Key takeaways

  • You can typically cash in your savings bond at your bank, in person.
  • Regardless of how much money you receive, you can cash in your childhood savings bond and reinvest it, save it, or spend it.

If you have a savings bond socked away for a while, or someone opened one up in your name, chances are it’s time to cash it in.

Old savings bonds might be ready to cash in, depending on which savings bond you have and how long it was set to earn interest. If you’re ready to cash in your old savings bond, here’s how to get started.

What type of savings bond do you have?

There are three types of savings bonds. The money in any of these bonds is exempt from state taxes, but the earned interest is taxable by the federal government.

Series E
If you have a Series E bond, you’re sitting on something that actually no longer exists. The government stopped issuing Series E bonds in 1980. These bonds had a 40-year maximum if issued before November 1965, and a 30-year maximum afterward. If yours was issued in 1978, for example, it would have matured in 2008.
Series EE
Series EE served as the replacement for the E bonds, and these earn different interest rates, depending on when it was issued. All EE bonds issued after May 2005 earn a fixed interest rate, while those issued prior to that date have variable interest rates. Like their predecessor, Series EE bonds can earn interest for up to 30 years.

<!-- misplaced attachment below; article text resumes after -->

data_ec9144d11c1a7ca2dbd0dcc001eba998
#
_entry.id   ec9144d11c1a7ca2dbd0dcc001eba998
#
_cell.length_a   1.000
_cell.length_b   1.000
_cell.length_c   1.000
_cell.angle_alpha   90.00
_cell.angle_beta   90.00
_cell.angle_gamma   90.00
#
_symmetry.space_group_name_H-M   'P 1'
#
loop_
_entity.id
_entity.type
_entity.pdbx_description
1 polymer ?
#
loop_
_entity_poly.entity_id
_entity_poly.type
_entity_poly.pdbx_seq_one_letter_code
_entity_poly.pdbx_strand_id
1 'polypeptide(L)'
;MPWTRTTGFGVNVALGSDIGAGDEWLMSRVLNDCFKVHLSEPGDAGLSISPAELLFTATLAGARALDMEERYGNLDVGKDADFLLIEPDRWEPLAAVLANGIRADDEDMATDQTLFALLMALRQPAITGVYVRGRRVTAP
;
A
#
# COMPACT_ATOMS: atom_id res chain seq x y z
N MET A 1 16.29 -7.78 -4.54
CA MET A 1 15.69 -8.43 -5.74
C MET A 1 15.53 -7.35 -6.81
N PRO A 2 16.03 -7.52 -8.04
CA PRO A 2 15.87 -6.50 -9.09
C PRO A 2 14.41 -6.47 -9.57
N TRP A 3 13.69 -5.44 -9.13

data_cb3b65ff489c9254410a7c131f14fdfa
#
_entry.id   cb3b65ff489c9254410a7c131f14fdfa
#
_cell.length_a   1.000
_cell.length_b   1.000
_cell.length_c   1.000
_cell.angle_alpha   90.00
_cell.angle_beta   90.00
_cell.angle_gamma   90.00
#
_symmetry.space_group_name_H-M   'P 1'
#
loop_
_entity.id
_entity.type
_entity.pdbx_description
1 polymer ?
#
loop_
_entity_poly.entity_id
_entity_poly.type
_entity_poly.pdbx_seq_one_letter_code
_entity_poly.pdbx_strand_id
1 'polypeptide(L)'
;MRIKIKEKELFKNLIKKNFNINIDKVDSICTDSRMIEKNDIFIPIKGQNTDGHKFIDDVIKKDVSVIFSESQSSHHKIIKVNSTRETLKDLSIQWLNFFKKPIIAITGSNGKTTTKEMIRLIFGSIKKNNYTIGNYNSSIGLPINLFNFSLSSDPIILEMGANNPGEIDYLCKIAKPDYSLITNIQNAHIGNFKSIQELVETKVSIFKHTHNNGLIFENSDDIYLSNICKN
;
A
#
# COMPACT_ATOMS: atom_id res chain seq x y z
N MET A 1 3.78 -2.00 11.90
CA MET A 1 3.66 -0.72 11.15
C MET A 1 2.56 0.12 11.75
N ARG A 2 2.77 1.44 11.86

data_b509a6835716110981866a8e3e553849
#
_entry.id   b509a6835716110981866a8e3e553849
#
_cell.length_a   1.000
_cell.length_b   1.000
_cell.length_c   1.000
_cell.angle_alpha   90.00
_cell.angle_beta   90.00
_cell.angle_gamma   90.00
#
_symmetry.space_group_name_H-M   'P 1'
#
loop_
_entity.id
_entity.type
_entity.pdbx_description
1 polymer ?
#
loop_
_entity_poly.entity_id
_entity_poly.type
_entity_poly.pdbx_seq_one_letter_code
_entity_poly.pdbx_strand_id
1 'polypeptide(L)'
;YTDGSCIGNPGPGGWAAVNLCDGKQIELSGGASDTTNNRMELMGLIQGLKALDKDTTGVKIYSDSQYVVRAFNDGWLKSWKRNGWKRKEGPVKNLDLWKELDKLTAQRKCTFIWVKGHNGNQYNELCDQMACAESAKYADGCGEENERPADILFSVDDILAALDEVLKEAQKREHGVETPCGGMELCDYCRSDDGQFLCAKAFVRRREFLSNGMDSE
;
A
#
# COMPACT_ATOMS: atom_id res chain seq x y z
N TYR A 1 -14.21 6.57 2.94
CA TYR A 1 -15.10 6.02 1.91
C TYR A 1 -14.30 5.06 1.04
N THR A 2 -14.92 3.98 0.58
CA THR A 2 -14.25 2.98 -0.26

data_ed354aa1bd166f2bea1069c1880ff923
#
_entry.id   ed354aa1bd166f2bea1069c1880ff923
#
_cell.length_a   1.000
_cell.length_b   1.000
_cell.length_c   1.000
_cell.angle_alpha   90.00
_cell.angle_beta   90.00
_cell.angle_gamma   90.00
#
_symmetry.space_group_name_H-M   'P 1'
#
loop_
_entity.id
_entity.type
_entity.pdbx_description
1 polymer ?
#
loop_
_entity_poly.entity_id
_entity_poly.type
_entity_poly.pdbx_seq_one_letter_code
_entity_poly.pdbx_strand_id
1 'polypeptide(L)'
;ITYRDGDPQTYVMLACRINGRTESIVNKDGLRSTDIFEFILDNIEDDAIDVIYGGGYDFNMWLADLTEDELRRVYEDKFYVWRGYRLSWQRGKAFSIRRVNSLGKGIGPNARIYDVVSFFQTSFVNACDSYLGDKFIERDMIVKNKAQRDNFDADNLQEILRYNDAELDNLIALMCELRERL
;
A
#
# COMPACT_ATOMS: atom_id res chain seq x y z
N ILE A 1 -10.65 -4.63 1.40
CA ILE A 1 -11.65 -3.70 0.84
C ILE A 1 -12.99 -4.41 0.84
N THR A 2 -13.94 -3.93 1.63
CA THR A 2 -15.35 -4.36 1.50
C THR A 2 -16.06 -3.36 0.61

Series I
Series I bonds are designed to protect against inflation with a combined fixed rate and a semiannual inflation rate that’s based on the consumer price index.

When is the right time to cash in savings bonds?

Before you cash in your savings bonds, here are a few key considerations.

  • Watch for penalties. Series EE and Series I bonds come with one caveat: If you cash the bond in before the five-year mark, you forfeit the previous three months’ worth of interest earnings.
  • Could you earn more? The bond’s rate may vary widely, depending on the type of bond and when it was purchased. For example, a Series EE bond purchased in January 2000 pays a 0.77 percent interest rate. A Series I bond purchased in the same month has much higher earning power with an interest rate of 10.64 percent and could bring in a good amount of cash if left alone for another couple of years.
  • How will the money be used? If you need immediate cash to pay for unexpected expenses, that bond from your childhood can make a difference in your financial life.

Can you cash in a savings bond at any bank?

Savings bonds can generally be redeemed with the bank where you have a checking account. For example, at Bank of America, customers who have had a checking or savings account open for at least six months can easily cash in their savings bonds.

In case it’s not possible to cash in the bond with your bank, savings bonds can be redeemed directly through the Treasury Department by downloading FS Form 1522, getting the signed form certified and mailing your unsigned bonds to:

Treasury Retail Securities ServicesP.O. Box 9150Minneapolis, MN 55480-9150

Find out how much your savings bond is worth

Figuring out how much your bond is worth is easy, thanks to the Treasury Department’s handy online calculator. Go to the TreasuryDirect website and enter information about your bond — the type, the serial number and the date it was issued — to get a full rundown of its value, its year-to-date interest and its maturity date.

But if you want to keep growing that sum of money, compare your current interest rate with other investments. High-yield savings accounts, for example, offer competitive rates and offer greater flexibility.

–Freelance writer Dori Zinn updated this article. David McMillin contributed to a previous version of this article.